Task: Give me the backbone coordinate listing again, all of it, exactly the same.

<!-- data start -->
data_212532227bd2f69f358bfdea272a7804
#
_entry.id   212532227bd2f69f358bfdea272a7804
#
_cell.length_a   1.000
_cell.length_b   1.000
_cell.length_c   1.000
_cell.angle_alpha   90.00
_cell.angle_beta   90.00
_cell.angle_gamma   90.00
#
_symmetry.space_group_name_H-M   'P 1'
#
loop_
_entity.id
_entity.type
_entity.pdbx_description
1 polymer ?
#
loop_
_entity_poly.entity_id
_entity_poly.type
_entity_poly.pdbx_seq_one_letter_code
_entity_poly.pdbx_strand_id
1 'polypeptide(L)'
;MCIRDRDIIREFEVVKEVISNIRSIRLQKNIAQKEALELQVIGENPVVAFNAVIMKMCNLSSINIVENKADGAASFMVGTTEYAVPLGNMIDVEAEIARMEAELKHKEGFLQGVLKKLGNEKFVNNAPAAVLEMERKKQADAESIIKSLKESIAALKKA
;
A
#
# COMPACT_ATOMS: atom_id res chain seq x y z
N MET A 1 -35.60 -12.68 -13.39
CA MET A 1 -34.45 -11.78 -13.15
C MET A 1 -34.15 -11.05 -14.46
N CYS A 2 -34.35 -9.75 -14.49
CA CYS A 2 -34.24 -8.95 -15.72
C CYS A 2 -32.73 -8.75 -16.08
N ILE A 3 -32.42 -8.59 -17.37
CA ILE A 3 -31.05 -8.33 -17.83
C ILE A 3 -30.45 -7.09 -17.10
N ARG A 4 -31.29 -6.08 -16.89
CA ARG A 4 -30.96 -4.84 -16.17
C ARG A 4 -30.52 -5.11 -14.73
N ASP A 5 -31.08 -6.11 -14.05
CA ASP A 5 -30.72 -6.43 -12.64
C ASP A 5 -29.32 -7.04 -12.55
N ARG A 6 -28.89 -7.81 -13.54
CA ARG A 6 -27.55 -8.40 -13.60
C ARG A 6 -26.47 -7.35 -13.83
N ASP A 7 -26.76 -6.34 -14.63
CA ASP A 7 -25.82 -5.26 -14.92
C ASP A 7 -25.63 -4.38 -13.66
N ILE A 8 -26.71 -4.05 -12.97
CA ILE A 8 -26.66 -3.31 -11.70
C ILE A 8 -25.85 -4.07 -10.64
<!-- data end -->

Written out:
data_212532227bd2f69f358bfdea272a7804
#
_entry.id   212532227bd2f69f358bfdea272a7804
#
_cell.length_a   1.000
_cell.length_b   1.000
_cell.length_c   1.000
_cell.angle_alpha   90.00
_cell.angle_beta   90.00
_cell.angle_gamma   90.00
#
_symmetry.space_group_name_H-M   'P 1'
#
loop_
_entity.id
_entity.type
_entity.pdbx_description
1 polymer ?
#
loop_
_entity_poly.entity_id
_entity_poly.type
_entity_poly.pdbx_seq_one_letter_code
_entity_poly.pdbx_strand_id
1 'polypeptide(L)'
;MCIRDRDIIREFEVVKEVISNIRSIRLQKNIAQKEALELQVIGENPVVAFNAVIMKMCNLSSINIVENKADGAASFMVGTTEYAVPLGNMIDVEAEIARMEAELKHKEGFLQGVLKKLGNEKFVNNAPAAVLEMERKKQADAESIIKSLKESIAALKKA
;
A
#
# COMPACT_ATOMS: atom_id res chain seq x y z
N MET A 1 -35.60 -12.68 -13.39
CA MET A 1 -34.45 -11.78 -13.15
C MET A 1 -34.15 -11.05 -14.46
N CYS A 2 -34.35 -9.75 -14.49
CA CYS A 2 -34.24 -8.95 -15.72
C CYS A 2 -32.73 -8.75 -16.08
N ILE A 3 -32.42 -8.59 -17.37
CA ILE A 3 -31.05 -8.33 -17.83
C ILE A 3 -30.45 -7.09 -17.10
N ARG A 4 -31.29 -6.08 -16.89
CA ARG A 4 -30.96 -4.84 -16.17
C ARG A 4 -30.52 -5.11 -14.73
N ASP A 5 -31.08 -6.11 -14.05
CA ASP A 5 -30.72 -6.43 -12.64
C ASP A 5 -29.32 -7.04 -12.55
N ARG A 6 -28.89 -7.81 -13.54
CA ARG A 6 -27.55 -8.40 -13.60
C ARG A 6 -26.47 -7.35 -13.83
N ASP A 7 -26.76 -6.34 -14.63
CA ASP A 7 -25.82 -5.26 -14.92
C ASP A 7 -25.63 -4.38 -13.66
N ILE A 8 -26.71 -4.05 -12.97
CA ILE A 8 -26.66 -3.31 -11.70
C ILE A 8 -25.85 -4.07 -10.64